Individuation And Organizations
Life in the post-modern world is organizational life. Individuation, the journey towards psychological wholeness, occurs in the context of the organizations with which we engage. Both individual and organizational psyches are living systems and as such share attributes. The journey to wholeness is retold in myths and fairytales, in the same way the alchemists projected it into matter. Nowadays, facets of the individuation process are mirrored in the physical and social sciences. In the corporate world, people project aspects of their psyche onto money. The historical connection of money to ritual and sacrifice resides in the collective unconscious and constellates in organizational life. Our experience of consciousness and unconsciousness, our complexes, behaviors, values, defenses, relationships and communication style reflect our individuation process. Our encounters with organizations do not determine us. Rather they offer us a venue for engaging with the collective and for experiencing our unconscious in that engagement. Engaging with others in organizations perturbs us, provides interactions that allow our personality to unfold along the edge of our shared experiences. The interactions between individual and organization are autopoietic, self-generating, mixtures of emotion and rationality. The interactions of individuals and organizations are encounters with destiny.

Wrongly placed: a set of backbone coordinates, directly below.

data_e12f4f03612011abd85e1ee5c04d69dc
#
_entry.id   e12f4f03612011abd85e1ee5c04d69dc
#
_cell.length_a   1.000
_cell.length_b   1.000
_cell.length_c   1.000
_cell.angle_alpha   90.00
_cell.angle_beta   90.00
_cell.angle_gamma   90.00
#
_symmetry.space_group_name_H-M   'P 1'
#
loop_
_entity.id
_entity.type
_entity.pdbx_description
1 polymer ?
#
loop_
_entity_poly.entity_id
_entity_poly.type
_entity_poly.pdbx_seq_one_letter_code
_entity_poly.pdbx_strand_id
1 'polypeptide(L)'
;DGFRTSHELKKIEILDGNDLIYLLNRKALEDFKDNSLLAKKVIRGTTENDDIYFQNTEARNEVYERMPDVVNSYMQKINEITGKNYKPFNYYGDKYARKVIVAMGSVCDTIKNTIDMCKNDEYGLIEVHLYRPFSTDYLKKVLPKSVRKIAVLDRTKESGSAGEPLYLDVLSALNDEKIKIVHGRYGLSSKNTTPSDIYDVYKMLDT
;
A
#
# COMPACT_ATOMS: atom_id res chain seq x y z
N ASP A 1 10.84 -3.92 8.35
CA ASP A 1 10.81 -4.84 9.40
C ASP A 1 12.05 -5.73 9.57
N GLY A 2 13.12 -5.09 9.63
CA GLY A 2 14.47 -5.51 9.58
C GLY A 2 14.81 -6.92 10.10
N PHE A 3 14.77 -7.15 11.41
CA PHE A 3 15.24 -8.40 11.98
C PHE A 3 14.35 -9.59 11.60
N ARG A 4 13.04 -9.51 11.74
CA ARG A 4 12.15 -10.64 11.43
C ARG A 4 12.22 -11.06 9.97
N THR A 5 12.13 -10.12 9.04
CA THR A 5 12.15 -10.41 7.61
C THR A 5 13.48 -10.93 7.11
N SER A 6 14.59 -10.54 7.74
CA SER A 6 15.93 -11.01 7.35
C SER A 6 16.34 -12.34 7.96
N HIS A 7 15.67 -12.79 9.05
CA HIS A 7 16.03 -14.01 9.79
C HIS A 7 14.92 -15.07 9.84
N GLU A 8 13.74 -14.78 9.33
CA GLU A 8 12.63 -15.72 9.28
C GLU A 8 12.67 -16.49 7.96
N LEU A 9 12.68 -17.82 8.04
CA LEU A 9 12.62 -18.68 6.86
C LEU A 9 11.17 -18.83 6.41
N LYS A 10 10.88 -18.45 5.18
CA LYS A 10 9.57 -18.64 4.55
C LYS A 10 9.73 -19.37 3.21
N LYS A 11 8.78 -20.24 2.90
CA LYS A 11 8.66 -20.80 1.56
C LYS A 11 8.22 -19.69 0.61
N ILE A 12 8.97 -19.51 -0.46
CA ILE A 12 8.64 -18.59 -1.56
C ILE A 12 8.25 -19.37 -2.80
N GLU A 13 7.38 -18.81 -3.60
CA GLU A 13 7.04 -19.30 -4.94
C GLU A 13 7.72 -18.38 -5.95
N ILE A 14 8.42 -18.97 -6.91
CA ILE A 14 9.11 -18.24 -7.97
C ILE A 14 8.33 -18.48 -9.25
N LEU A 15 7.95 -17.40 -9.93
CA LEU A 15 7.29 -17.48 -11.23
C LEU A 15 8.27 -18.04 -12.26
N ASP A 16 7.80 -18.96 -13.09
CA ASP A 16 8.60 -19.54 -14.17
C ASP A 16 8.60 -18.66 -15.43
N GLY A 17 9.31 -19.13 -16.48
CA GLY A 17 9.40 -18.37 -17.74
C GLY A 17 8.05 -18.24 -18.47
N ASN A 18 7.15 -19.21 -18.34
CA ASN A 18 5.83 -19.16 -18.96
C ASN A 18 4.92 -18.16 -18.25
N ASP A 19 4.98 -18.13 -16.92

Within organizations, typology is the best known application of Jungian psychology. Within Jungian circles, Jung’s concern for the tendency of the collective to squelch the urge toward individuation is a common perspective. Yet we are born into organizational life–the relationships, the complexities, the psyches of others. From birth to death we experience ourselves and others in organized groups. Human organizations have existed since our ancestors assembled the first hunting parties and today flourish wherever we gather to work, play, study, or worship.
In 1990, General Motors was the largest corporation in the world with over 370,000 employees in the United States. At one time, AT&T had over three million stockholders. By 1975, three percent of hiring organizations employed 55 percent of those working. One in four people worked for organizations with more than 1000 employees, although 51 percent of organizations employed three or fewer people. Manpower Temporary Services employs more than 800,000 temporary staff a year. With the advent of desktop computer, the average size of businesses in the United States has declined from 50 to 30 employees. In 1960 one person worked in manufacturing for every two in services; by 1990, one person worked in manufacturing for every five in services. In the 1940s, women comprised 20 percent of the workforce; in the 1990s, over 40 percent of workers were women. By the early 1990s, women owned 30 percent of United States firms. Finally, two thirds of adult Americans participate in voluntary organizations outside of employment.
Post-modern life is organizational life. To live in the world is to encounter, engage, and individuate in relation to organizations. Jung might have encouraged the individuating person to follow a path outside the collective. In post-modern life, resacrilizing our participation in organizations, contributing our individuation back to our organization is another alternative.
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